Having approved the Environmental Impact Report and Conditional Use Authorization necessary for the 8 Washington Street development to rise last month, yesterday San Francisco’s Board of Supervisors approved the land sale and zoning amendment for the development by a vote of 8-3 with Supervisors Avalos, Campos and Chiu opposing.

According to Supervisor Chiu, however, in addition to lawsuits, opponents of the project are planning to pursue a ballot measure to block the development.

28 thoughts on “8 Washington Gets The Board’s Votes, Will It Need Yours As Well?”
  1. After all of the review of this project, taking it to the ballot would be a tremendous waste of everyone’s time.

  2. Because all of San Francisco should vote against something which is essentially a problem for the elite in Telegraph hill and their paid operatives (Sue Hestor and David Chiu)

  3. So now a few people’s views are being put to a citywide vote. What a disgusting abuse of the political system, which will cost us all. I am so sick of these disgusting rich snobs enforcing their lifestyles on everybody else and masking it as “freedom.” Yet, when anything happens to affect their delicate lifestyles, they turn to everybody else to subsidize their egos.
    Need moar guillotines.

  4. Wording on the measure will likely be kept broad to avoid association with the project, having a crippling effect beyond the scope of original intent like the “no shadows on parks” fail. Progressive is the new Conservative.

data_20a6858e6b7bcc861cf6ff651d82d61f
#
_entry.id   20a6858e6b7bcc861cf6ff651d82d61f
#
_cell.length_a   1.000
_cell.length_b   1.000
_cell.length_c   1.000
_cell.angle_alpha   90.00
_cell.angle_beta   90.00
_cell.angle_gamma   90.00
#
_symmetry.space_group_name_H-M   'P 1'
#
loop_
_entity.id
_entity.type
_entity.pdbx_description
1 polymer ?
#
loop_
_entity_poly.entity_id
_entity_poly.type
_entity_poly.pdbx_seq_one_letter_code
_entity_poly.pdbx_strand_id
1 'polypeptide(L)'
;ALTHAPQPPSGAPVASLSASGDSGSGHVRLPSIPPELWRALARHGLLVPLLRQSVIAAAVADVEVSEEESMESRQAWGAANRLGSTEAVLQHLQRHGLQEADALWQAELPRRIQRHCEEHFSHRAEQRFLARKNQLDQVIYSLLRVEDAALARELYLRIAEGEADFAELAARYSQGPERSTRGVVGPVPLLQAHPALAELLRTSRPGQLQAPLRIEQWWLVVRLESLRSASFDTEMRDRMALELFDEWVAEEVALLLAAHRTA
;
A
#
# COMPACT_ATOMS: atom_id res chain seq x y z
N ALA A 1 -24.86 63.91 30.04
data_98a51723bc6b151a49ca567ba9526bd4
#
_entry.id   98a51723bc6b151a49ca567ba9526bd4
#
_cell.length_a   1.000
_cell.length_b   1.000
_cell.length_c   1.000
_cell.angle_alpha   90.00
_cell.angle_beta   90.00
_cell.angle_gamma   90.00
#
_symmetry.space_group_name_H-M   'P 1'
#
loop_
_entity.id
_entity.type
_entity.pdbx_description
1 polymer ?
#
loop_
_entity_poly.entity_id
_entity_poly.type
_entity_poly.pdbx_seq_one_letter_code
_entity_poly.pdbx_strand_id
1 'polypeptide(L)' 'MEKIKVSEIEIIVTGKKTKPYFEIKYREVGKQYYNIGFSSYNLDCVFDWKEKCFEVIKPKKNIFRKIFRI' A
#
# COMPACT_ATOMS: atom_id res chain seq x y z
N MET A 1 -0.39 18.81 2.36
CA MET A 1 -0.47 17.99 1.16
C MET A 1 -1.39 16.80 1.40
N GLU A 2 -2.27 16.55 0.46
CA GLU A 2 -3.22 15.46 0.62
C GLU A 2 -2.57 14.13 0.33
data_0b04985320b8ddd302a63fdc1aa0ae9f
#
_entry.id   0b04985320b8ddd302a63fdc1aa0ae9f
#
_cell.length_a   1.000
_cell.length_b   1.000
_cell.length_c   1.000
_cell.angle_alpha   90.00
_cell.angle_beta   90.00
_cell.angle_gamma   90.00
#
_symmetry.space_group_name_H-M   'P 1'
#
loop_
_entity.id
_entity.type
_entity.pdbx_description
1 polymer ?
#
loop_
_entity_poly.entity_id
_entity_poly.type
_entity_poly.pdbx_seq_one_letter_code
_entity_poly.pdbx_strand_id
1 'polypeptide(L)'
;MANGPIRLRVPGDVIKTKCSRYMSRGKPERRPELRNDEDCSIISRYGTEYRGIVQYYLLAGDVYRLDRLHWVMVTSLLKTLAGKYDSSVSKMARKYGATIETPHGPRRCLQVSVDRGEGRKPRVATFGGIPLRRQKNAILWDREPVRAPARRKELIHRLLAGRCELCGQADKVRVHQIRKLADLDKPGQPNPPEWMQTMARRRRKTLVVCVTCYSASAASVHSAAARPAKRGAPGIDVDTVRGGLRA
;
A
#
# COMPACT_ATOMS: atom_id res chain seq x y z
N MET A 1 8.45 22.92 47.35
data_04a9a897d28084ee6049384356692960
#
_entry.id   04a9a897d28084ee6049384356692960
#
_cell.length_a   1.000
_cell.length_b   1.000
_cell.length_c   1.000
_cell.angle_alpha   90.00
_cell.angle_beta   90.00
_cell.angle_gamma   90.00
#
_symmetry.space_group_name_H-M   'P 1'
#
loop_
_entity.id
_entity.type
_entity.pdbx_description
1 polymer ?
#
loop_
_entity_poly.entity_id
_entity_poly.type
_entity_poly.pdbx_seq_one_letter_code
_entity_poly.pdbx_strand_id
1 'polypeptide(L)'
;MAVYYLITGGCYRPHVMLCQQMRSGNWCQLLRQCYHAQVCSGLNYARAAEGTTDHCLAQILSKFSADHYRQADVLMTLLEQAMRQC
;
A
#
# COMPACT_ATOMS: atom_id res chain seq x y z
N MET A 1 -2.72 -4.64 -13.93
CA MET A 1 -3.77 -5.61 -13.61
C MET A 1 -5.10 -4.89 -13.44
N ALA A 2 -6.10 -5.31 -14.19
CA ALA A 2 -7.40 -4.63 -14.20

5. Chiu looked like a real idiot. Three years, and the only other votes he could muster were Avalos and Campos. He put his fellow Supes through a number of votes on deal-killing amendments and lost on every one. Time to move on, David. Why keep falling on your sword? Aaron and Nancy have abandoned you anyway. The Telegraph Hill Dwellers aren’t going to elect you Mayor. Your fellow Supes aren’t going to elect you President again.
    Jane Kim and Christina Olague were the real heroes on this. They are two Progressives who studied the plans, read the reports, and they reported to all the others why this is such a good deal for the public.

  6. Really? A Ballot Measure? This is stupid. Can they be shamed into abandoning their folly? Ridiculed and Mocked until they hide in shame?

  7. San Francisco is apparently being run by idealists… and quasi Luddites. But then again, one could only imagine how this kind of constant struggle to improve the city, will only make it stronger and more diligent in the long run—I hope.

  8. How would this get on the ballot? It would need 4 supervisors (only has 3 for now), or signatures. How many signatures would they need, and who is going to pay for the signature-gatherers? Somehow I can’t see this winning at the ballot box unless it is worded really broadly, and even then, it will likely be opposed by the big-money establishment (realtors, Chamber, etc.). The proponents (of the initiative, not the project) probably won’t have deep pockets. Stupid, however, to waste valuable time and money on such a dumb issue.